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Open Letter to the HST-JWST Transition Panel
Concerning Space-Based Optical SETI

Follow-Up Correspondence


The Open Letter

NASA's Reply:

November 14, 2003
10:54 AM

Dear Dr. Kingsley:

Thank you for your email correspondence of November 2 regarding the use of Hubble Space Telescope (HST) or the James Webb Space Telescope (JWST) for the purpose of searching for optical signals from extraterrestrial civilizations . The Administrator of NASA, Mr. Sean O'Keefe has asked me to reply. 

I'm sure you are aware that these observatories are not presently equipped to (or being designed to) optimally search large angular swaths of the sky.  The imaging field of view in either the HST or JWST case is a few square arcminutes per pointing.  Doing a sky survey of even just within 20 degrees of the Galactic Plane would require millions of pointings of either Observatory - clearly impossible for exposures of reasonable length. Smaller, directed pointing programs may always be attempted through the yearly observing proposal process.

NASA solicits ideas from the astronomical community and uses the peer review process to select its missions and instruments.  This is how the priorities of the research community become realized in NASA missions.  No one proposed a fast photon counter instrument for the JWST when its call for instruments went out (November 2001), and no one has proposed such an instrument for the HST during the calls for new instrumentation it periodically issues. 

I would encourage you to submit your ideas or mission concepts to one of the periodic calls for smaller missions (Small and Midrange Explorers).  Please see the URL: http://research.hq.nasa.gov/code_s/code_s.cfm for a listing of open research solicitations.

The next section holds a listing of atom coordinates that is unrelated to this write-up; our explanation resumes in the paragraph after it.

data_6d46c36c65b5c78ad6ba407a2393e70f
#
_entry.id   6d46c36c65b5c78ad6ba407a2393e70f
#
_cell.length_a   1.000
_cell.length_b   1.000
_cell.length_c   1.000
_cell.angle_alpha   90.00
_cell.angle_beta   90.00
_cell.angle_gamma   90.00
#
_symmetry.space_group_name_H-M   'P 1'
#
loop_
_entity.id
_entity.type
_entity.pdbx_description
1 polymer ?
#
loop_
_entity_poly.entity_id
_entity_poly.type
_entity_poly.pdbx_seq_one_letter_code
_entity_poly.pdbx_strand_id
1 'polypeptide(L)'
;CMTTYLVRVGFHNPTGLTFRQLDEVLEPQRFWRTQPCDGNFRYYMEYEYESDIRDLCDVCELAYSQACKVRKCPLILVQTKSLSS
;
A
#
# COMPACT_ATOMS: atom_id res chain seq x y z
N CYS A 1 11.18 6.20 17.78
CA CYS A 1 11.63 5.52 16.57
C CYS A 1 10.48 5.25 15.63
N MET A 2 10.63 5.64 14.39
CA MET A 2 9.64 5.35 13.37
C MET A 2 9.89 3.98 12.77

Edward J. Weiler


Dr. Edward J. Weiler
Associate Administrator for Space Science
Code S
NASA Headquarters
Washington, DC  20546

Email = edward.j.weiler@nasa.gov
Fax = 202-358-3092
Tel:  = 202-358-1409



November 14, 2004
12:48 PM

Dear Dr. Weiler,

Thank you for your reply.  I should have noted and made clear in my letter, though it can be found all over my web site, that most OSETI observatories work on the basis of a targeted search, rather like the targeted microwave search.  Indeed, we would observe the same several hundred stars that have and are being observed by the microwave SETI people.  As far as I know, only Paul Horowitz with his new Planetary Society observatory will be doing a quasi-all sky optical search.  So the pointing issue for the HST or JWST is a non-issue and a targeted search would not consume that much telescope time.  The late Barney Oliver used the difficulty of conducting a diffraction-limited all-sky optical survey as one of the justifications as to why Optical SETI was not sensible idea.  It didn't make sense then and it doesn't make sense now.

I am not surprised that the astronomical community has not requested instrumentation for fast photon-counting.  However, I would also not be surprised if you were to receive such requests once it was known that such a capability could be made available by the end of the decade.  As I indicated, serendipity can yield some surprising results.

It is distressing that NASA would prefer to dump the HST in the ocean rather than extend its observing lifetime.



Dr. Stuart A. Kingsley
The Columbus Optical SETI Observatory
The Bournemouth Optical SETI Observatory



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